Over the last 4 years we have developed a better way to bioengineer organisms. We are now open sourcing our entire software stack, 20n/act. Find it at https://github.com/20n/act.
The stack will enumerate all bio-accessible chemicals, called reachables (20n/act/reachables). For each of those chemicals, it will design DNA blueprints. These DNA blueprints can bioengineering organisms with un-natural function. E.g., build organisms to make chemicals that were previously only sourced through petrochemistry.
To do that, the stack contains many modules built from scratch in-house. Some of them: mine raw biochemical data, integrate heterogenous sources, learn rules of biochemistry, automatically clean bad data, mine patents, mine plain text, bioinformatic identification of enzymes with desired function.
Once the suggested DNA is used to create new engineered cells those cells can be analyzed with LCMS for function. Our deep learning-based untargeted metabolomics stack processes the raw data and enumerates all side-effects of the changed genomic structure of the cell. Some would be expected, as the organism making the desired chemical, and some unexpected metabolic changes are highlighted.
We are also releasing a economic cost model for bioproduction. This economic cost model maps the desired the market price of the biological product to the "science needed" to get there. The "science needed" is measured in fermentation metrics, yield, titers, productivities of the engineered organisms. From that one can draw estimates of cost of investment (time and money) needed, and the expected ROI. More on this in a later blog post.
Our Bioreachables Service predicted that we could make acetaminophen biologically. A world's first. Acetaminophen/Paracetamol is the active ingredient of the widely used analgesic Tylenol™. There is no other biological process on the planet that can make acetaminophen (APAP) from sugars. The entire supply of our APAP comes from petroleum through one of two major processes. Using our software predictions, we engineered an E. coli and a yeast (S. cerevisiae) with a gene from a mushroom (4ABH), and over-expressed two native genes (PabABC, and nhoA). When grown with sugar, this yeast will ferment those sugars into APAP. In the image below, the vials from left to right contain, sugar → broth from our engineered yeast → clarified fermentation supernatant → separated APAP powder.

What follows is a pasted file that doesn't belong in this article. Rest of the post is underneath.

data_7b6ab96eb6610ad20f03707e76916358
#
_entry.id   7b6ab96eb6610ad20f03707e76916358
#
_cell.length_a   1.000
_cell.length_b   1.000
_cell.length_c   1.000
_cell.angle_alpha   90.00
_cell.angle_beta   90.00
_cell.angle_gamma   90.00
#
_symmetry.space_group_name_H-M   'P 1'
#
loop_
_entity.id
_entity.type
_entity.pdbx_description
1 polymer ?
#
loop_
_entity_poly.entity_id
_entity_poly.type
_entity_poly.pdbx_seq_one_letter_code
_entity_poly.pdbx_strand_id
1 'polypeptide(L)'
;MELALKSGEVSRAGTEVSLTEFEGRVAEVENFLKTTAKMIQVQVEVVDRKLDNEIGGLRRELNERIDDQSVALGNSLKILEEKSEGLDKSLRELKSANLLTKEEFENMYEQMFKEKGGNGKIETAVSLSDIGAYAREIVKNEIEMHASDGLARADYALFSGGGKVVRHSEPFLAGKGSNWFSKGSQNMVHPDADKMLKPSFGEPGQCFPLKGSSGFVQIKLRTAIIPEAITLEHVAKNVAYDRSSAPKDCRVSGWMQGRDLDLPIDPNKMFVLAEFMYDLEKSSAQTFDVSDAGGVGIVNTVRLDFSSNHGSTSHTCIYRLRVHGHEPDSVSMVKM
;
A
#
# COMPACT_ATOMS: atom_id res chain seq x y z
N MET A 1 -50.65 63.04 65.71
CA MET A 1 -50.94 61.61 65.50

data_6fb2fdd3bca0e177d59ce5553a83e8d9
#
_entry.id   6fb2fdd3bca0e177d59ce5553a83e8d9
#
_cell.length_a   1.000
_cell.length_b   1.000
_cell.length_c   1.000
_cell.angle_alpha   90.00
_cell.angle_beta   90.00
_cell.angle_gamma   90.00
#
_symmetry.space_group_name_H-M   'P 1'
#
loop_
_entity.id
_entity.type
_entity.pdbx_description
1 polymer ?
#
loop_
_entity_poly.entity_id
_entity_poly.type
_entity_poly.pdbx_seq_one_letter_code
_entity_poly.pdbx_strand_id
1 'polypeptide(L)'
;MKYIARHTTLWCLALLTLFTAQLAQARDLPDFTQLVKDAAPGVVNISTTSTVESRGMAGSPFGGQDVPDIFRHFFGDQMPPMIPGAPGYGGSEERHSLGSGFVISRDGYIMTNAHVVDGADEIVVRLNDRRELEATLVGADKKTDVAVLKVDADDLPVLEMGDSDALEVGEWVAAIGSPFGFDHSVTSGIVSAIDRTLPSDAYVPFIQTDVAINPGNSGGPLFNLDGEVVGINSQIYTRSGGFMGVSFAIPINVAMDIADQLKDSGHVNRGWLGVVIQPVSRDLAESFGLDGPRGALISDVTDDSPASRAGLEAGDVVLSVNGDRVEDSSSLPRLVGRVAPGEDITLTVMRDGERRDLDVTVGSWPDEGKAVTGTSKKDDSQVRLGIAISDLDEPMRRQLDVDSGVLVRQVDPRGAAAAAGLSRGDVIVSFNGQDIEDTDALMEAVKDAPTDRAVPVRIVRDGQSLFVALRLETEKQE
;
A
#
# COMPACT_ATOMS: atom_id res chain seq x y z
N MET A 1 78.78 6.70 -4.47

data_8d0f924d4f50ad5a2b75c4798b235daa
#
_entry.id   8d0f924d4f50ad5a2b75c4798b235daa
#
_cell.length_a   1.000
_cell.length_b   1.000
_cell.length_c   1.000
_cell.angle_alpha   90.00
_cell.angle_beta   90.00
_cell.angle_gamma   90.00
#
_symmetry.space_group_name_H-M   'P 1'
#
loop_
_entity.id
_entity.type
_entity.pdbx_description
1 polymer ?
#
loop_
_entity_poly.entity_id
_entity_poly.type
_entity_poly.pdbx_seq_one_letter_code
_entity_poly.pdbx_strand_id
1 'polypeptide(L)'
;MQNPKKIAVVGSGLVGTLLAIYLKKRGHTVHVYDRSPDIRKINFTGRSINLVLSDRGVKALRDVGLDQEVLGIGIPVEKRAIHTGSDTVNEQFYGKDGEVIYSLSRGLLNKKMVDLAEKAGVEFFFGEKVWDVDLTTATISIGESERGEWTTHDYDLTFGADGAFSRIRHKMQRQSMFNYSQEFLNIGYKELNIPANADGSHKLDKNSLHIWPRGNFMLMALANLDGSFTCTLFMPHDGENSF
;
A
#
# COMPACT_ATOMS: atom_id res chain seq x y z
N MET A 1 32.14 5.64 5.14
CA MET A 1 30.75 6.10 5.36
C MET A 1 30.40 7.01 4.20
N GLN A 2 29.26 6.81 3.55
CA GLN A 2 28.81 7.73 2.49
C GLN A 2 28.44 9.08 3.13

The system suggested the pathway below. A pathway is an ordered list of intermediate chemicals, with each step being catalyzed by a new or over-expressed gene. APAP's predicted pathway starts at chemicals already present in the cell, and uses the extra genes we insert to convert it one step at a time to the final product. The pathway came entirely through the software predictions, with no human input. In fact, we were not even asking it for a pathway to acetaminophen. Our Bioreachables Service enumerates all possible bio-molecules, i.e., molecules that can be made biologically through gene insertions into cells. APAP was conspicuous. Even since its introduction in 1955, it has been sourced from petrochemical synthesis. No natural cell, including plants and other species, make it and yet it appeared to be in the purview of enzymatic chemistry. Or at least, so our software predictions indicated. We did the experiment as suggested and confirmed production.
We are happy to provide the LCMS dataset for APAP confirmation. Please email to request access. The LCMS data is large, and we use our deep learning LCMS analytics to inspect it comprehensively, and there are public software modules that can process pieces of it. Contact us too if you are interested in the comprehensive analysis.
Biology faces a debugging hurdle. Biochemical systems (cells) are complex, and inspecting them is non-trivial. Observing chemicals you know about is difficult; even harder is seeing unexpected chemical changes. This debugging challenge, colloquially a known unknown and unknown unknown problem, complicates forward progress. Given that it is possible to collect incredible amounts of multi-dimensional, dense biological data, we wondered if deep learning can help debug biology.
Over the last two years, we have engineered 180+ yeast and bacterial cells to produce industrially relevant chemicals, e.g., one of our yeasts is the first cell that makes acetaminophen. We recently started looking at human diseased cells as well. Be it engineered microbial cells or human diseased cells, both are non-trivial to debug, i.e., identifying differences between modified cells vs. controls. Let's call normal cells (wild type or healthy cells) the controls, and the alternative cells the variant (modified through genetic manipulation, or human diseased lines.)